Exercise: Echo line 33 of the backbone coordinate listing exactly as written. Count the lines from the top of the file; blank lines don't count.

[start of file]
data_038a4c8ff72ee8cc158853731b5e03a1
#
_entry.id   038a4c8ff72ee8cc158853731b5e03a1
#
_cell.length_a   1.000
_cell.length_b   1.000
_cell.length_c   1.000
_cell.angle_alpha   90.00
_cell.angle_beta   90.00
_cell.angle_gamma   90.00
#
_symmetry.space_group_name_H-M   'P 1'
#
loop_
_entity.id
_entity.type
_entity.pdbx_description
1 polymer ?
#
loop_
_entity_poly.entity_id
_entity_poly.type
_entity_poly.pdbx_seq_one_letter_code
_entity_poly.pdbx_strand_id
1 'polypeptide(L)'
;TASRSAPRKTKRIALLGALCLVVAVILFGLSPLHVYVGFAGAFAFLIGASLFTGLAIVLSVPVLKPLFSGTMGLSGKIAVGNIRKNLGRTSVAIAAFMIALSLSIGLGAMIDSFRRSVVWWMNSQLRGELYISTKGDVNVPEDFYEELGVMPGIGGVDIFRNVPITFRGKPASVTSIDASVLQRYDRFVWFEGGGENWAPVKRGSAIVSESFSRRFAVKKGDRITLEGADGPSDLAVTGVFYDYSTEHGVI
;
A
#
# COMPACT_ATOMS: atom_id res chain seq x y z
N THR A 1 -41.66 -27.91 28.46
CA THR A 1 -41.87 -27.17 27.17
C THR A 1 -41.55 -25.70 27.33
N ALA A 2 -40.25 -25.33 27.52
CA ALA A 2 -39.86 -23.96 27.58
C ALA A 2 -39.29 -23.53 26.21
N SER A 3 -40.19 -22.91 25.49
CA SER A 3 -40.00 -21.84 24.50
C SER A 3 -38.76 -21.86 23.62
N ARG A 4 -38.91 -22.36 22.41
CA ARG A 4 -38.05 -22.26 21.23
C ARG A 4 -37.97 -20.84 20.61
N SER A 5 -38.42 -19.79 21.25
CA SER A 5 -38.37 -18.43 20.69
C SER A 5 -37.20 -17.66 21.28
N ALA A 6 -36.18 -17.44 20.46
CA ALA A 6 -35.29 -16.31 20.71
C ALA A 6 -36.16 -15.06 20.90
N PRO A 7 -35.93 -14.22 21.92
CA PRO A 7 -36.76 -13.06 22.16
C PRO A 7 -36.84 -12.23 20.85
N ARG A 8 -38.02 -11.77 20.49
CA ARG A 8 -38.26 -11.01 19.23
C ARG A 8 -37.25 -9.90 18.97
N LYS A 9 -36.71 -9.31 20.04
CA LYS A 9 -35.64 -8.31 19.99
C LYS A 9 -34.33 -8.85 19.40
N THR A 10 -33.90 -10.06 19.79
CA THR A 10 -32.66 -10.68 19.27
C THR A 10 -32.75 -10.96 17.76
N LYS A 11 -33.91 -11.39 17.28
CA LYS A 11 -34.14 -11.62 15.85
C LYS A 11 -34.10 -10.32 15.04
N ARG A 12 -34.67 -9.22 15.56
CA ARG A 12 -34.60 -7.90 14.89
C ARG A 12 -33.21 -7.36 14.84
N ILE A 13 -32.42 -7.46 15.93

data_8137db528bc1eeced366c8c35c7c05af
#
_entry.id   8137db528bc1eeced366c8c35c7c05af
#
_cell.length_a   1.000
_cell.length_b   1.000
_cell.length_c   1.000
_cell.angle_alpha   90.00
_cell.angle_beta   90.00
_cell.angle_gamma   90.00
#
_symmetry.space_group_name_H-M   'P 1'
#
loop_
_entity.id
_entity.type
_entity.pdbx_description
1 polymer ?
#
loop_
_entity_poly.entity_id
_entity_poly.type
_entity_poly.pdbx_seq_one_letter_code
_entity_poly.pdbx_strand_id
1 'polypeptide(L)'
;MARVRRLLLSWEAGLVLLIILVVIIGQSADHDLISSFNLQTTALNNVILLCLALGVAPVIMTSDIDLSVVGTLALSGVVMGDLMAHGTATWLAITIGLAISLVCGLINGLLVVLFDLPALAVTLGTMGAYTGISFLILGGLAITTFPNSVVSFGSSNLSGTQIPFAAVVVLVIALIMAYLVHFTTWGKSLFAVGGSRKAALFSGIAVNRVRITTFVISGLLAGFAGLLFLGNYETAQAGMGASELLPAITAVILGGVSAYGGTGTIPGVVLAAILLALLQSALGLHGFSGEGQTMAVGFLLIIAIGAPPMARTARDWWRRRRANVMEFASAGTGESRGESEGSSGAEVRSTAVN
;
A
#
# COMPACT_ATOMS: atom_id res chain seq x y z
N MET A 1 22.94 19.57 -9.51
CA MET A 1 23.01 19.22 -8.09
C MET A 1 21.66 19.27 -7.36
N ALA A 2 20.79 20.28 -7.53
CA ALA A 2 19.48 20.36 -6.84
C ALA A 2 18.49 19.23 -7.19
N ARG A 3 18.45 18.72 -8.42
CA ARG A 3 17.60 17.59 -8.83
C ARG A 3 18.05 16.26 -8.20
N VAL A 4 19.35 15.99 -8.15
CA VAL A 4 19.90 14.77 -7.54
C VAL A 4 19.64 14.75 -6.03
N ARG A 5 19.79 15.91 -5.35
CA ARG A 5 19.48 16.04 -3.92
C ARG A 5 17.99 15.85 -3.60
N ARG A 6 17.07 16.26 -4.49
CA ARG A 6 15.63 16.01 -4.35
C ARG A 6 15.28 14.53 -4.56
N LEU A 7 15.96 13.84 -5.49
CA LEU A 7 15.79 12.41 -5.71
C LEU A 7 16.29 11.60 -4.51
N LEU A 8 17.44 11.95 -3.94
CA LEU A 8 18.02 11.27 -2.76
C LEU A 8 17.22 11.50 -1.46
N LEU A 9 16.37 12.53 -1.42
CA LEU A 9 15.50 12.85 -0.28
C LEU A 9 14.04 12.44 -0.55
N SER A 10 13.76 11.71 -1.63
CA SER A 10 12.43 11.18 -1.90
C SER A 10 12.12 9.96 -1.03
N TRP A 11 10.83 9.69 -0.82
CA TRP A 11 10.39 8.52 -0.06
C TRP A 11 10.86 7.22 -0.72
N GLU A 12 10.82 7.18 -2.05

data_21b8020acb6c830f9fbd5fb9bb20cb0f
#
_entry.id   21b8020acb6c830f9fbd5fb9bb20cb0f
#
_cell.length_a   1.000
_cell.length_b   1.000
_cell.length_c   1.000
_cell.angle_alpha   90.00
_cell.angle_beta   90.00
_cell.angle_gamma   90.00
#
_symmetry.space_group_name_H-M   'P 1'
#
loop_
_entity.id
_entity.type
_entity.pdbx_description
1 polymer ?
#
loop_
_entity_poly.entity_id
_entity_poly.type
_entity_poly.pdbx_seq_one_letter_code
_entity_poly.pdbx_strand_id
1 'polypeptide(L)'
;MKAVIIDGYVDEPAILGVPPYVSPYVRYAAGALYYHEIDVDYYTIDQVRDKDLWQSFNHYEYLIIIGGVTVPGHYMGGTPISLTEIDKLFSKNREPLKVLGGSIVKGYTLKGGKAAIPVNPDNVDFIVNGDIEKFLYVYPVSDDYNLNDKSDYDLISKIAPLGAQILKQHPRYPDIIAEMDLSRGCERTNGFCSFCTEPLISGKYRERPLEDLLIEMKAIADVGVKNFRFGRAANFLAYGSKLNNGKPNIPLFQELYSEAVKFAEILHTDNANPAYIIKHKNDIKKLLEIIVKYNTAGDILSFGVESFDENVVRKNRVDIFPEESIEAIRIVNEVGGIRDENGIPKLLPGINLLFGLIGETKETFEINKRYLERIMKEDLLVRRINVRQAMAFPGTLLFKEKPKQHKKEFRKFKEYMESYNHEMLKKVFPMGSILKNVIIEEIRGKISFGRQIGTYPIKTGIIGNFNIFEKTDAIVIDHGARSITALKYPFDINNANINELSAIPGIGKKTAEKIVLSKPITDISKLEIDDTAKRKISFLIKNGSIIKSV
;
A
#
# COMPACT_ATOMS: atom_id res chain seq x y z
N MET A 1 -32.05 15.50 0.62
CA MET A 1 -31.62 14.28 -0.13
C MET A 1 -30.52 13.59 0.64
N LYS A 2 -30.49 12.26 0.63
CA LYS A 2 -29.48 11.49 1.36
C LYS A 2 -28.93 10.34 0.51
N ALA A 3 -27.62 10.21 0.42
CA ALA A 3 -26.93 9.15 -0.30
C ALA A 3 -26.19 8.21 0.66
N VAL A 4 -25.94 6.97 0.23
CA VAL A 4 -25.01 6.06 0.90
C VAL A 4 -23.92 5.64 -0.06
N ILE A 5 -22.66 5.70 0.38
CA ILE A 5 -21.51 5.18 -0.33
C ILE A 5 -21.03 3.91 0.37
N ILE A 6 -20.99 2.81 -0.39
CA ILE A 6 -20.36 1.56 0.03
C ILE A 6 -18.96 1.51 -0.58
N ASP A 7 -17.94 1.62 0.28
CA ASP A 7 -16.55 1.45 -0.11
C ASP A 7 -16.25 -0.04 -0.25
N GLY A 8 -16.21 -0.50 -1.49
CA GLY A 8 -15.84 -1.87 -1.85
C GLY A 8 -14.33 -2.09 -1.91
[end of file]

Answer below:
C THR A 1 -41.55 -25.70 27.33